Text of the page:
Assessment Report

New Zealand Scholarship
Technology 2016

Standard 93601

Candidates who were awarded Scholarship with Outstanding Performance commonly:

  • provided evidence of in-depth exploration and a clear definition of an authentic issue and its ensuring challenges to be addressed, either at the beginning or during technological practice, that required resolution
  • thoroughly investigated, understood, and critically reflected on relevant aspects of the social environment (people, values, culture, trends, and emotional resonance) in which the technological outcome would be located
  • pursued aspects of practice outside of their preferred areas of understanding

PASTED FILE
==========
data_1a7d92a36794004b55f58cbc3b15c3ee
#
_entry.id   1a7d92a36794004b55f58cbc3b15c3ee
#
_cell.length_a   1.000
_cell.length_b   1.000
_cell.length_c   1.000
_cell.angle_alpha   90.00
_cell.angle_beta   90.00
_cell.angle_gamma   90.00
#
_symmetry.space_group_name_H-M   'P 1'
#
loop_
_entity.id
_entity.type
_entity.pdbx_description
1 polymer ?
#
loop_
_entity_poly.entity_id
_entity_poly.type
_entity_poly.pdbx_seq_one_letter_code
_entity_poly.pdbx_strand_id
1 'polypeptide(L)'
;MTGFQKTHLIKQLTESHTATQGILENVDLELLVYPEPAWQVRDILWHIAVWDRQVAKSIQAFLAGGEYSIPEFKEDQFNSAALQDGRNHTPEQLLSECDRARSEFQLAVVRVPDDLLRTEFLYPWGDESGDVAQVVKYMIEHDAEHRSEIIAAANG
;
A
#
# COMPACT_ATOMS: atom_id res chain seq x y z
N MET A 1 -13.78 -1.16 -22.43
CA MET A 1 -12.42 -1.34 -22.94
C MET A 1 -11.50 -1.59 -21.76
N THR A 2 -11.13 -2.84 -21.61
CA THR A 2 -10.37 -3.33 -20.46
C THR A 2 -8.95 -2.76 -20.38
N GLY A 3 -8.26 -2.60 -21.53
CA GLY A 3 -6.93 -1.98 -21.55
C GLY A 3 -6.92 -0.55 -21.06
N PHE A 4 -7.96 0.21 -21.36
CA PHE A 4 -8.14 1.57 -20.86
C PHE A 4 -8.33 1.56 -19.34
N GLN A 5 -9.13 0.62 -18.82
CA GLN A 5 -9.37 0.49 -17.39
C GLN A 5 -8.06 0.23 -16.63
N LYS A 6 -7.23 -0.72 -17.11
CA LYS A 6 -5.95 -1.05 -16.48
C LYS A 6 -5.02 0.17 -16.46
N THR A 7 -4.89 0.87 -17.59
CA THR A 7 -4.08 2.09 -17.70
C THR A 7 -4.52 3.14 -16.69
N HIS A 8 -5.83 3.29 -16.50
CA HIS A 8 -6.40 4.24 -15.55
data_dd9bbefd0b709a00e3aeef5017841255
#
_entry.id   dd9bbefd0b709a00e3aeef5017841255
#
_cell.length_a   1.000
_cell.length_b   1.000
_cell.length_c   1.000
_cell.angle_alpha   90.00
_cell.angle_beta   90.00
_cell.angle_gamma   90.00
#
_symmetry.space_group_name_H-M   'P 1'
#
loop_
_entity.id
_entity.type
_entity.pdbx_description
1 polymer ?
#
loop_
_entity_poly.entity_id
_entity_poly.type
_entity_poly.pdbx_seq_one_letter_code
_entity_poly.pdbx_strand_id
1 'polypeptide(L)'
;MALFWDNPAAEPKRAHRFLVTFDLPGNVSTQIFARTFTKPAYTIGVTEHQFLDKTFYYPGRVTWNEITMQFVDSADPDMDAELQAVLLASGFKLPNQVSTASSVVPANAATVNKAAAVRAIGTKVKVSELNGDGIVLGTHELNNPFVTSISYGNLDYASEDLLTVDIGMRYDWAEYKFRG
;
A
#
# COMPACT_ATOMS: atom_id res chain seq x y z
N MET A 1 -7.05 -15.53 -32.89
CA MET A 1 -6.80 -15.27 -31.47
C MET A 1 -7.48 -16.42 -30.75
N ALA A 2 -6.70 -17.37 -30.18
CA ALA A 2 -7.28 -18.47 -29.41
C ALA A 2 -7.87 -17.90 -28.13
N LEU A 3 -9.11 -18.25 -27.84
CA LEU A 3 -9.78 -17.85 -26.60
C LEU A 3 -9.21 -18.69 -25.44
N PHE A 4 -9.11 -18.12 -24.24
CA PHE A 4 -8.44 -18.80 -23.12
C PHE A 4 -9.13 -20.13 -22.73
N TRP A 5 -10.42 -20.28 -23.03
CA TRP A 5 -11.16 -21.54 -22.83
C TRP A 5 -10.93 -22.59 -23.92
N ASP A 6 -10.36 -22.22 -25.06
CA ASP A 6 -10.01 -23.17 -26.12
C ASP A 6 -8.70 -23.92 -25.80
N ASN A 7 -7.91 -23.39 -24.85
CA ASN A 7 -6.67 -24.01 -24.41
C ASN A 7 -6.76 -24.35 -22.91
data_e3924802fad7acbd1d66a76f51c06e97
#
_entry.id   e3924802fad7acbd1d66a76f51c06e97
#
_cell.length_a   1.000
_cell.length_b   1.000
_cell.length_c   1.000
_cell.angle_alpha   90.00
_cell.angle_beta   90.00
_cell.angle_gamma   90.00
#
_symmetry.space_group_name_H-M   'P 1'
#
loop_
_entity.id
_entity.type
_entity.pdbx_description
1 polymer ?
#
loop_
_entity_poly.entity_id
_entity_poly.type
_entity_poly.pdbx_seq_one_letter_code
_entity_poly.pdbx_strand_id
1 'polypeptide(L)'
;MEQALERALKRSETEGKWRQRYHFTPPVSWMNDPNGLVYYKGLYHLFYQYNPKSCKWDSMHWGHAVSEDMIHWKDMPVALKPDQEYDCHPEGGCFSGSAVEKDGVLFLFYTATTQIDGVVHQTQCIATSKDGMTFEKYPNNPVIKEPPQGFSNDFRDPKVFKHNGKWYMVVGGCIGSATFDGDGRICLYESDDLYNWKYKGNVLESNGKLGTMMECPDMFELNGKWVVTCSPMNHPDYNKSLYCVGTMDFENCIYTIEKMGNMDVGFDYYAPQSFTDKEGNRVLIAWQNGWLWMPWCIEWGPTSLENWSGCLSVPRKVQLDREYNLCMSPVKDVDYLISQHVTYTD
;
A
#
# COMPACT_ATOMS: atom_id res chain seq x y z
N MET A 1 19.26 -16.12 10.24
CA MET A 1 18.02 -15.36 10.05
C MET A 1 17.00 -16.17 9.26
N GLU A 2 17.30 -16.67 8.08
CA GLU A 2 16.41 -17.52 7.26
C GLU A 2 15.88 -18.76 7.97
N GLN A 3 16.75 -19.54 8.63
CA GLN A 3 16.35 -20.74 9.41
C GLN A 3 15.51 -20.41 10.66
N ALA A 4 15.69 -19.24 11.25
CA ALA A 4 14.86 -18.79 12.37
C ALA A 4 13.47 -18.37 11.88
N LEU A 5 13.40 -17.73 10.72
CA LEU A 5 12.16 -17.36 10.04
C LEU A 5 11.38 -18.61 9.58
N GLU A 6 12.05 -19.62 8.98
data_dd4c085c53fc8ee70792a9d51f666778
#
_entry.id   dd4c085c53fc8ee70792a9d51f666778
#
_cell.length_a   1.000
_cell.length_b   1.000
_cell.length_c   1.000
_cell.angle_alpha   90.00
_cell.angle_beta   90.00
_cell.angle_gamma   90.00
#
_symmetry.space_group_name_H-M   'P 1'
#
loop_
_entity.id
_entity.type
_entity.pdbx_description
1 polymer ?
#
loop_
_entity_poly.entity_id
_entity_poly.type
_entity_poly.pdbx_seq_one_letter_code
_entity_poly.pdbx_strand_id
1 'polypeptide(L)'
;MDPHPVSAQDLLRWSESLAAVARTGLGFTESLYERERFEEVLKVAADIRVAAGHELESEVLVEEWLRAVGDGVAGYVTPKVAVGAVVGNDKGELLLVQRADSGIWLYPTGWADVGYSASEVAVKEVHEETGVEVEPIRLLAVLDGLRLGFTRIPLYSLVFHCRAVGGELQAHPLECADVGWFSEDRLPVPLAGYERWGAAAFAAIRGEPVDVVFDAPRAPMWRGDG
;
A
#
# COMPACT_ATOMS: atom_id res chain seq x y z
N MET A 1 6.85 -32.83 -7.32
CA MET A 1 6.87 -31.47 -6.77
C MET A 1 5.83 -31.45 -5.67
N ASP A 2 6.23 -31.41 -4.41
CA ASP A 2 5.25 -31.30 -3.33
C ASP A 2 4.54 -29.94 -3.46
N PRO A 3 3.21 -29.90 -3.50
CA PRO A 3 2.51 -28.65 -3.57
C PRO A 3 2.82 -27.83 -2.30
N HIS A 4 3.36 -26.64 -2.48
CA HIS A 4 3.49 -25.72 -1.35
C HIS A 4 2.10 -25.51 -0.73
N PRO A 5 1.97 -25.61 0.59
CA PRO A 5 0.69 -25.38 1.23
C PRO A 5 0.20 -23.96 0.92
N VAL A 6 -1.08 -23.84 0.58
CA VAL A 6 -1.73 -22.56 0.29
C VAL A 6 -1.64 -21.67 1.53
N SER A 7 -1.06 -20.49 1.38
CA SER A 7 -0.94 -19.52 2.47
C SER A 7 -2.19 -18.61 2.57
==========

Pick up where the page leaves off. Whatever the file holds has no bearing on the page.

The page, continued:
• critically reflected continually on where the outcome would be situated (physical environment)
  • extrapolated – could hypothesise relevance of information and experiences into new contexts to inform the development of their technological outcome
  • provided evidence of ongoing critical reflection on the pertinent knowledge gained from a variety of sources that impacted upon their practice and outcome development
  • were forward thinking, which enabled seamless steps in their technological practice
  • justified in-depth the technological practice they undertook and how the outcome addressed the challenges of the issue and fitness for purpose in its fullest sense
  • critically reflected on focused and relevant functional modelling to ensure that the outcome had the potential to be fit for purpose
  • reflected and analysed others’ processes and practices
  • demonstrated elegance and originality in both technological practice and the ensuring technological outcome